The Poem You Can’t Forget

by Sheila Connolly

The lovely poem that Edith cited here not long ago reminded me of another poem which seems particularly appropriate for writers. It’s a villanelle by Sylvia Plath, called “Mad Girl’s Love Song.” It’s always stuck in my mind because of one of the recurring lines (as in Edith’s poem), “(I think I made you up inside my head.”) Yes, the parentheses are part of the line as Plath wrote it.

In case you’re wondering, a villanelle is: a nineteen-line poetic form consisting of five tercets followed by a quatrain. There are two refrains and two repeating rhymes, with the first and third line of the first tercet repeated alternately until the last stanza, which includes both repeated lines. (Never heard of a tercet. For us simple folk it’s three lines together.) It’s clearer when you see it on a page than in the definition.

In college my daughter, who had never been much of a reader in high school, somehow morphed into an English major, combining contemporary literature and Old English literature, a double major that no one had ever attempted. She became involved in the campus poetry organization, which hosted visiting poets (she met Seamus Heaney once, and on another occasion my husband and I attended an event where Gary Snyder spoke and marveled at the red velvet cake that my daughter had made for the event—apparently he’d never seen one before.)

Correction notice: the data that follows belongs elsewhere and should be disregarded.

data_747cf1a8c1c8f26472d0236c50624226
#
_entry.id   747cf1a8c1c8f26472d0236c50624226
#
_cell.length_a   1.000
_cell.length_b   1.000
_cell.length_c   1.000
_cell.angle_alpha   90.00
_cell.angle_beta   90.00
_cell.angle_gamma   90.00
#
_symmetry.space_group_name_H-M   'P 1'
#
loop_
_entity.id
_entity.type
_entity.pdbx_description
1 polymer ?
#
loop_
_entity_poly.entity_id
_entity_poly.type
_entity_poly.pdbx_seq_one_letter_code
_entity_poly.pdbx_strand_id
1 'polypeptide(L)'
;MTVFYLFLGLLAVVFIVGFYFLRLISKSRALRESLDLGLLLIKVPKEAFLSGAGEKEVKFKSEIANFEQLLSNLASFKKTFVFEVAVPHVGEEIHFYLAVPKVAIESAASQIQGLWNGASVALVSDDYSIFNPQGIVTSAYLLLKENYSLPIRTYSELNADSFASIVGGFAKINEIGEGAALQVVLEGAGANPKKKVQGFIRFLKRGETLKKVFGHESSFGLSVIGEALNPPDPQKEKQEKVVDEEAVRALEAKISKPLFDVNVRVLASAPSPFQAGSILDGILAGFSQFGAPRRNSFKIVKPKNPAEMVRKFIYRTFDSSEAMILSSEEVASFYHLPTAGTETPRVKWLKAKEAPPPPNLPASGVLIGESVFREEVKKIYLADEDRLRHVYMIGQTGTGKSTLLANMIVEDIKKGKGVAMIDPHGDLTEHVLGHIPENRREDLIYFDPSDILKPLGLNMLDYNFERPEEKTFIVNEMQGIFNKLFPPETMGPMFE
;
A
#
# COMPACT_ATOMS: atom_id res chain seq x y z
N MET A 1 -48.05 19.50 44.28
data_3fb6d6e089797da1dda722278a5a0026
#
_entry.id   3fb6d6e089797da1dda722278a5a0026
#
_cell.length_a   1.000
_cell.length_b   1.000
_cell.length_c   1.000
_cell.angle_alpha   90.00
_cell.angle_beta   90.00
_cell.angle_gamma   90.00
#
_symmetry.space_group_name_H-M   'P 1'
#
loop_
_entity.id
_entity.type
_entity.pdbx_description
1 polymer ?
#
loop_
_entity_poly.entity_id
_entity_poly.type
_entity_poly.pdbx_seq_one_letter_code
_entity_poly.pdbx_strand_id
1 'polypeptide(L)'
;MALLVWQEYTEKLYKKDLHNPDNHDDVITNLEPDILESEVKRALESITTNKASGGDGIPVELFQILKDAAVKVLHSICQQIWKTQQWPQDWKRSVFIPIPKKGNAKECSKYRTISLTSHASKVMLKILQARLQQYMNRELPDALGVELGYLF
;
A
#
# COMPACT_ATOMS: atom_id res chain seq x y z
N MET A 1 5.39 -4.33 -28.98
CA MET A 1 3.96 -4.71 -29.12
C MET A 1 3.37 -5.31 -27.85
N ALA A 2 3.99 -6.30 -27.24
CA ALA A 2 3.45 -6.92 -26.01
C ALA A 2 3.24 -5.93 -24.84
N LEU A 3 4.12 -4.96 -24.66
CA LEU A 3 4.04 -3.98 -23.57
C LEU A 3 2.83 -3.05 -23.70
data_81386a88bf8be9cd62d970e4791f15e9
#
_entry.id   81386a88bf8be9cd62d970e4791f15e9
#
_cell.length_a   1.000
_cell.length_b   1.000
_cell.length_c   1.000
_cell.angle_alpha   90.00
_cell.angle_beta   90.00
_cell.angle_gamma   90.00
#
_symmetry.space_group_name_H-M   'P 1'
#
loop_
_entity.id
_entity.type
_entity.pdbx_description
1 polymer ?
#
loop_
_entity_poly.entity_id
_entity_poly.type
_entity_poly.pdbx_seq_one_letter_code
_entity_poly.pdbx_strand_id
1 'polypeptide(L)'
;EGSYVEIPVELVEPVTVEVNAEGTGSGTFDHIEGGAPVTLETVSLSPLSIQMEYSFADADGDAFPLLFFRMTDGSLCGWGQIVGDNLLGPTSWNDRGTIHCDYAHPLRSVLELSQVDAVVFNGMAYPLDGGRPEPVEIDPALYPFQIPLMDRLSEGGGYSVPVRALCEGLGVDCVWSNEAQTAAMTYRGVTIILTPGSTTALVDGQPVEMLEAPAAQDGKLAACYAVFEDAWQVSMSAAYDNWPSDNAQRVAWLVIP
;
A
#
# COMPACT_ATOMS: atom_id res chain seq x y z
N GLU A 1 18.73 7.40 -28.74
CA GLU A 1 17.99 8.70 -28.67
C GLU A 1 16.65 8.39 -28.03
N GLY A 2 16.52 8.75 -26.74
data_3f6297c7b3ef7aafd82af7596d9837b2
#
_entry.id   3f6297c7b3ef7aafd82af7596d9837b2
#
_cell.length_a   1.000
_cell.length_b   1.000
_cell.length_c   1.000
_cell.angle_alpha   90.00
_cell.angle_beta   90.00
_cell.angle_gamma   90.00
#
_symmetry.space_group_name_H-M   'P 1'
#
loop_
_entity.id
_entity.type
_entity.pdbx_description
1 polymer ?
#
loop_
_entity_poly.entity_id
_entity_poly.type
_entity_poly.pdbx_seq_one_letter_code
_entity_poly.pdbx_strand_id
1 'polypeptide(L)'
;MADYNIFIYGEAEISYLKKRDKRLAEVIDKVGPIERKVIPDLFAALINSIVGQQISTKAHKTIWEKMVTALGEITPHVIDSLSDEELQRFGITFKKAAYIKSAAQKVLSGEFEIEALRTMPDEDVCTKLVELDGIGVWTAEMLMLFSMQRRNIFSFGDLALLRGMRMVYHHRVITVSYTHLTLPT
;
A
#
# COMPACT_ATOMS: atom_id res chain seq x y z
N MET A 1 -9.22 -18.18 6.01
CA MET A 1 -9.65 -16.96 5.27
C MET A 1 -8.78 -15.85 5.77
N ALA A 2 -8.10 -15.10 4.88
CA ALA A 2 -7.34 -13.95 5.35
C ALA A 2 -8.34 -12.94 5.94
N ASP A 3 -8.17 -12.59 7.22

My original copy
My original copy

Sylvia Plath attended the same college as my daughter, so she still has a presence there. She occupies an interesting place in contemporary writing. I read The Bell Jar just after college myself (and I still have that copy, a 7th printing from 1972), my daughter a generation later (the same copy, I think). Together we made a pilgrimage to the Massachusetts house which Plath immortalized when she tried to kill herself under the porch (as described in The Bell Jar; yes, we found it, and it’s not far from the similarly bland suburban house where poet Anne Sexton did manage to commit suicide in the garage. Apparently the combination of poetry and Massachusetts can be toxic, although Heaney survived at Harvard for a while.). Plath’s life was brief and dramatic, and that colors this poem.

The other recurring line in Plath’s villanelle is “I shut my eyes and all the world drops dead.” (No parens this time.) To me the two lines, alternating, say a lot about how we as writers think: We make up worlds in our heads. When we shut our eyes, we see those imaginary worlds, not the real one we live in. If we’re lucky and/or skilled, we can set those worlds on a page and makes others see them too.

Plath’s real world proved to be too much for her. Is it depression when a writer can no longer tell where the line between imagination and reality lies? Or when the internal images become more frightening than the reality, or conversely, not enough to offset the grimmer reality?

Maybe that’s why we write cozies. We can create imaginary worlds where there is little violence, plenty of nice, helpful, kind and supportive people, and always a happy ending. Is this fantasy? Of course it is. But it makes people happy. And what’s wrong with that?

Are there any lines from a book or a poem that you’ve never been able to forget?